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The Riddle of the Great Indian Salt Hedge

Forget the Great Wall of China, here’s some facts about the Great Hedge of India: a huge barrier erected by the British in the 19th-c from the Punjab in the west to Orissa in the east, covering more than 1,500 miles.
It was a layered mass of thorn-bearing trees - Indian plum, prickly pear and acacia - sometimes reaching 5 metres in height and 6 in width. Its sole purpose was to control the trade in salt, and that of salt's evil brother saltpetre which provided the nitrate and potassium so essential for making gunpowder, and where would the British Raj have been without that?

If you want to read more about this, go to the website of Roy Moxham who has written a book about The Great Hedge:

Salt has been put to many uses over the years, and one of the most extraordinary places on earth must surely be the Qarhan (or Charhan) Salt Lake in China. It covers an area of 620 square miles (1,600 km2) with salt deposits up to 50 feet (15 m) deep. The Qinghai-Tibet Highway runs right across the lake, and there is a Salt Bridge spanning 32 km that is entirely laid in salt: straight, flat and smooth, like an arrow of white steel.
I came across a reference to this years ago in the book Mirages and sea-markets, a collection of modern Chinese Essays, Foreign Languages Press, Peking 1962 that contained The Story of the Salt Bridge by Li Jo-Ping. Worth a read if you ever come across it.

Salt has also been the source of many an ancient riddles, and here are three of them:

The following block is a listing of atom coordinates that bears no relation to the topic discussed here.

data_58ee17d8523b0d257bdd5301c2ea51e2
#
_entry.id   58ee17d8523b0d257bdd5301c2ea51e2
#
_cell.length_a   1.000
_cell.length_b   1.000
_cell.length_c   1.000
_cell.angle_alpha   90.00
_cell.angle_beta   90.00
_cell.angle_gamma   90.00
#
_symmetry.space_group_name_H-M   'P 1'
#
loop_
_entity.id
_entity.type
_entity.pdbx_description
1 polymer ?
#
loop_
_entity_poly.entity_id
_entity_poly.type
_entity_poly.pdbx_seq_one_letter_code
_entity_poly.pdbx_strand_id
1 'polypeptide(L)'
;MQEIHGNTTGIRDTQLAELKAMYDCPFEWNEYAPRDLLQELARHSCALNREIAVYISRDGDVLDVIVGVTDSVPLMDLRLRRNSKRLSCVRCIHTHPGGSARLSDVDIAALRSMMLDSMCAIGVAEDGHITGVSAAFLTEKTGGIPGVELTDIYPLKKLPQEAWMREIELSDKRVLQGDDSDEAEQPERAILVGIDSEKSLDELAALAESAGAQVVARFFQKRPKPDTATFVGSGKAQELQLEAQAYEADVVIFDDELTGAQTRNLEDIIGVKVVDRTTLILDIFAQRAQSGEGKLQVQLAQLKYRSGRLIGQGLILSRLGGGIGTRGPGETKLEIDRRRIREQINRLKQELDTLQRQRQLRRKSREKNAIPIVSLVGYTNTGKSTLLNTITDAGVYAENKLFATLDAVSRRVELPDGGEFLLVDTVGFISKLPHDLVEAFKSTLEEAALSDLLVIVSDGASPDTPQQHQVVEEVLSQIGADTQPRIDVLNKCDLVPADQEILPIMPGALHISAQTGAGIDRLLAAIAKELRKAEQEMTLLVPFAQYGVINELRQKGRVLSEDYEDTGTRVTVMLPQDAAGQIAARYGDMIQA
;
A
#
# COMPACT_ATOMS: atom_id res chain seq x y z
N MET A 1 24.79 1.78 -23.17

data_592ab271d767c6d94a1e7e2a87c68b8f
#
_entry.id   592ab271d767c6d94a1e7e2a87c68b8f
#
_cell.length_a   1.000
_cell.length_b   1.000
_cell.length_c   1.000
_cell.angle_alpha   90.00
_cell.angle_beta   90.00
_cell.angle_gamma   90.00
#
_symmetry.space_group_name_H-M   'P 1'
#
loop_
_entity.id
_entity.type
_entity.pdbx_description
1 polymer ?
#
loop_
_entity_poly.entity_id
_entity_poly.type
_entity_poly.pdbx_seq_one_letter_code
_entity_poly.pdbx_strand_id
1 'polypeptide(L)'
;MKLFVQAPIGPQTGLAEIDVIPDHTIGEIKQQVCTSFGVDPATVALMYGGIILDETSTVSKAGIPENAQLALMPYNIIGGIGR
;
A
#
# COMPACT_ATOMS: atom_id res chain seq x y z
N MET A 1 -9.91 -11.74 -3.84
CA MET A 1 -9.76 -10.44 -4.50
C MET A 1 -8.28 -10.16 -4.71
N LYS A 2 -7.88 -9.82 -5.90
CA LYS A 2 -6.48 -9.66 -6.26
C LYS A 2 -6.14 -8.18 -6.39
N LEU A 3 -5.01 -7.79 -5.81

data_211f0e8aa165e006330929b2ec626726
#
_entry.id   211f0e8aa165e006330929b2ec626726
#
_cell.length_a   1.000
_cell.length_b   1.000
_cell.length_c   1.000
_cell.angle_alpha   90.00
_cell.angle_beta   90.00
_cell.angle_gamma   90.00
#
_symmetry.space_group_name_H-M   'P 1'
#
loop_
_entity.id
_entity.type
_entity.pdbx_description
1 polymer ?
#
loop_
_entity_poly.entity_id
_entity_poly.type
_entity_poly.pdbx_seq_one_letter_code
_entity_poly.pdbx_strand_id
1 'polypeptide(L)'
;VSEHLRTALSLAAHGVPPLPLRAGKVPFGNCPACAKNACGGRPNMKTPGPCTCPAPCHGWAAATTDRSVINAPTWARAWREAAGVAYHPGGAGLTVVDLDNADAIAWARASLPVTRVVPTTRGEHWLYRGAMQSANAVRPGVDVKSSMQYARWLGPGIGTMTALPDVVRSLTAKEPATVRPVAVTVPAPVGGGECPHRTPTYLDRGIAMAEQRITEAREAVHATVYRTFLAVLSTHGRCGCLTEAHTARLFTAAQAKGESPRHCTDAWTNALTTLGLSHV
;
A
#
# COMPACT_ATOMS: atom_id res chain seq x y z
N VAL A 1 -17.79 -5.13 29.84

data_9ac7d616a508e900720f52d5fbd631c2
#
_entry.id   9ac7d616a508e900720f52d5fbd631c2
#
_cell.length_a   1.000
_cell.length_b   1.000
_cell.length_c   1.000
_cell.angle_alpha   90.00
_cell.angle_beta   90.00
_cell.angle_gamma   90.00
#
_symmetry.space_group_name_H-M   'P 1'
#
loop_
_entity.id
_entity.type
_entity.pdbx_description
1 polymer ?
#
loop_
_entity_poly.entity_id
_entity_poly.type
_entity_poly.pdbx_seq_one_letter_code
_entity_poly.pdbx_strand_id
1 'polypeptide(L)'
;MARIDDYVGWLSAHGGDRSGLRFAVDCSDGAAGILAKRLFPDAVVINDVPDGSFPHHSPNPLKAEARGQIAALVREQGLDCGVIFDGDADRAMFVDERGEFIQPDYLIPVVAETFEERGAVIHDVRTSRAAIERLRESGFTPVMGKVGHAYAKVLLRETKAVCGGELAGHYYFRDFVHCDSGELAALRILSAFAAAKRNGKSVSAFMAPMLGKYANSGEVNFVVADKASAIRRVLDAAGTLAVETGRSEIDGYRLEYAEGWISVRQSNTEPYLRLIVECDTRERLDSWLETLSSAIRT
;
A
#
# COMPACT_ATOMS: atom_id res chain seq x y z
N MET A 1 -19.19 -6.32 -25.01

They tell him to sit beside the fire, and so he sits beside the fire.
They tell him to sit in the sun, and so he sits in the sun.
They tell him to wash, and he says ‘Death comes’.
(African folk riddle)

Esteemed where e’re I come, my usage kind,
At every house I entertainment find.
If at a feast I chance not to be there,
In haste for me is sent a messenger.
Both king and queen would most uneasy be
Should they sit down without my company,
The meanest subject too, when he should eat,
If I be absent will not taste his meat.

(From A Dictionary of Riddles by Mark Bryant, Routledge 1990)

Once I was water, filled with scaly fish;
Then Fate changed my nature
And tormented me with fiery heat,
So now I gleam white, like ashes or bright snow.

(Written by Aldhelm of Malmesbury, Bishop of Sherborne who died in 709. And if you’re a purist and want this riddle in the original Latin then I can oblige:
Dudum lympha fui squamoso pisce redundans;
Sed natura novo fati discrimine cessit.
Torrida dum calidos patior tormenta periqnes.
Nam cineri facies niuibusque simillima fulget.

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